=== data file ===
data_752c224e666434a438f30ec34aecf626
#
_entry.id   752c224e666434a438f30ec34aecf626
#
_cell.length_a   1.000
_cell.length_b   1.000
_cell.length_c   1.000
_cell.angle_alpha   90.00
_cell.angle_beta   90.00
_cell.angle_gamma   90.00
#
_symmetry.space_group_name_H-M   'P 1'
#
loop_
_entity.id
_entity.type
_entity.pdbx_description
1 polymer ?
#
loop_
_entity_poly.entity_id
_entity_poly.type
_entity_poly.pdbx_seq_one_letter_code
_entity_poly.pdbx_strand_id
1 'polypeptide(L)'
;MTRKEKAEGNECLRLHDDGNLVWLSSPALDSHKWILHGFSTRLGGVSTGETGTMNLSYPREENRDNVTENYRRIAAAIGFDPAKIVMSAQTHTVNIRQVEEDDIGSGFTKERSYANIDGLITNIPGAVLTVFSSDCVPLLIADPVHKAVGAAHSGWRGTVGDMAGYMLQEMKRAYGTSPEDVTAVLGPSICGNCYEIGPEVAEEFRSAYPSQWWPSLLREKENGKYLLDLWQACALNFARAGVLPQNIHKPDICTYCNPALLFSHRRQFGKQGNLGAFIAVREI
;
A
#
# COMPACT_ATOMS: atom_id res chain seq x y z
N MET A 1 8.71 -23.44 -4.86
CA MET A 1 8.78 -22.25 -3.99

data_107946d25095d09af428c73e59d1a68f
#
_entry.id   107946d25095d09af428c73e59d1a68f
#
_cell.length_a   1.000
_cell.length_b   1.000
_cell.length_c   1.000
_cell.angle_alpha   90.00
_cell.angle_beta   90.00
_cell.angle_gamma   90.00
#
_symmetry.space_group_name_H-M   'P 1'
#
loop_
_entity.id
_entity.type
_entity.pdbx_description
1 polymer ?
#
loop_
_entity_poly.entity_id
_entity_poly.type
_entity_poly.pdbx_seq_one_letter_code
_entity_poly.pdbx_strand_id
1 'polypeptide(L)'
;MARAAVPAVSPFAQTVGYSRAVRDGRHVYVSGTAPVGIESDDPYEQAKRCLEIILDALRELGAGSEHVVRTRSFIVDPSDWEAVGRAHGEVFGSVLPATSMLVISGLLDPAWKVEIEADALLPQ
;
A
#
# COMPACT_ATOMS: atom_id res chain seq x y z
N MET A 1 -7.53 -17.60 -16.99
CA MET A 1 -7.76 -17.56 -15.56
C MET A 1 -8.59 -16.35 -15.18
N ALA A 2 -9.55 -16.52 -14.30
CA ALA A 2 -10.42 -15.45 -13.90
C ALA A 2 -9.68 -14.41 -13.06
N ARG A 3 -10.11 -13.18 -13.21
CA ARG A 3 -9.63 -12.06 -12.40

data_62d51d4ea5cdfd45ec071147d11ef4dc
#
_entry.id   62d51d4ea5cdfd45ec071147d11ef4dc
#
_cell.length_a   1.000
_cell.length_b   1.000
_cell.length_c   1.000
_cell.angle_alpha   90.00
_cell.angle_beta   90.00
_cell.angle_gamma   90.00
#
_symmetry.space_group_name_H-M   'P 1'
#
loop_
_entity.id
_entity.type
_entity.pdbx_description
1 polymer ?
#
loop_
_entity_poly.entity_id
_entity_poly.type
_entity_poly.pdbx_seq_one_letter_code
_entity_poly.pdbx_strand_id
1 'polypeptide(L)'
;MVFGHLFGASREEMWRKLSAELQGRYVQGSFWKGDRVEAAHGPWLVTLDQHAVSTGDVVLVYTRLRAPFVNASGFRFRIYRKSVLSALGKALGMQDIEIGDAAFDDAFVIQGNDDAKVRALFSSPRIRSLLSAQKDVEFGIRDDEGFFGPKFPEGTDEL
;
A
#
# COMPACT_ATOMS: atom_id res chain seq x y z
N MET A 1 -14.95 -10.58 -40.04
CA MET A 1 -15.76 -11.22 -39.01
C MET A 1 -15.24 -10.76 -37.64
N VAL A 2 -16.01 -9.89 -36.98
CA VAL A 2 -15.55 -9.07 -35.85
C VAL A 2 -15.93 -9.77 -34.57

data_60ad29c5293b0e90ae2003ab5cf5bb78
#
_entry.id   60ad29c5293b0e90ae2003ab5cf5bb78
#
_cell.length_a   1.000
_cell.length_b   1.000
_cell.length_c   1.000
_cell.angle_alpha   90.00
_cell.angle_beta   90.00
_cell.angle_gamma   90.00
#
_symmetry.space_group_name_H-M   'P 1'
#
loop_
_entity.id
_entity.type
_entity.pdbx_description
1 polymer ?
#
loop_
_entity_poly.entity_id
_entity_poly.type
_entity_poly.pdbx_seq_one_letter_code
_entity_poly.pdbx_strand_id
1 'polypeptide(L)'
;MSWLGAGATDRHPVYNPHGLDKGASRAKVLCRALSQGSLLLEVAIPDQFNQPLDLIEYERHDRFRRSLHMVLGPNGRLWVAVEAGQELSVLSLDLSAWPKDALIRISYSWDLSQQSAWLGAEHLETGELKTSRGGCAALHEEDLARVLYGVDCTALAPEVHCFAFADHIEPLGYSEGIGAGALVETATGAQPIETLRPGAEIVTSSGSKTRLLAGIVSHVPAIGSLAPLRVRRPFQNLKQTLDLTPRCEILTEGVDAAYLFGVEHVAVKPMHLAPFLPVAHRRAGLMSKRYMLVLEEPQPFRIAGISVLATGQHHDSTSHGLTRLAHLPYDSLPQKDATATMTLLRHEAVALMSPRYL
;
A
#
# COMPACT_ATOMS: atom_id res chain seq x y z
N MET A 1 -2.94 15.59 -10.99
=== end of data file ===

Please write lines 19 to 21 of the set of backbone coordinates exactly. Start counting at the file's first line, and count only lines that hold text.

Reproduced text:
#
loop_
_entity_poly.entity_id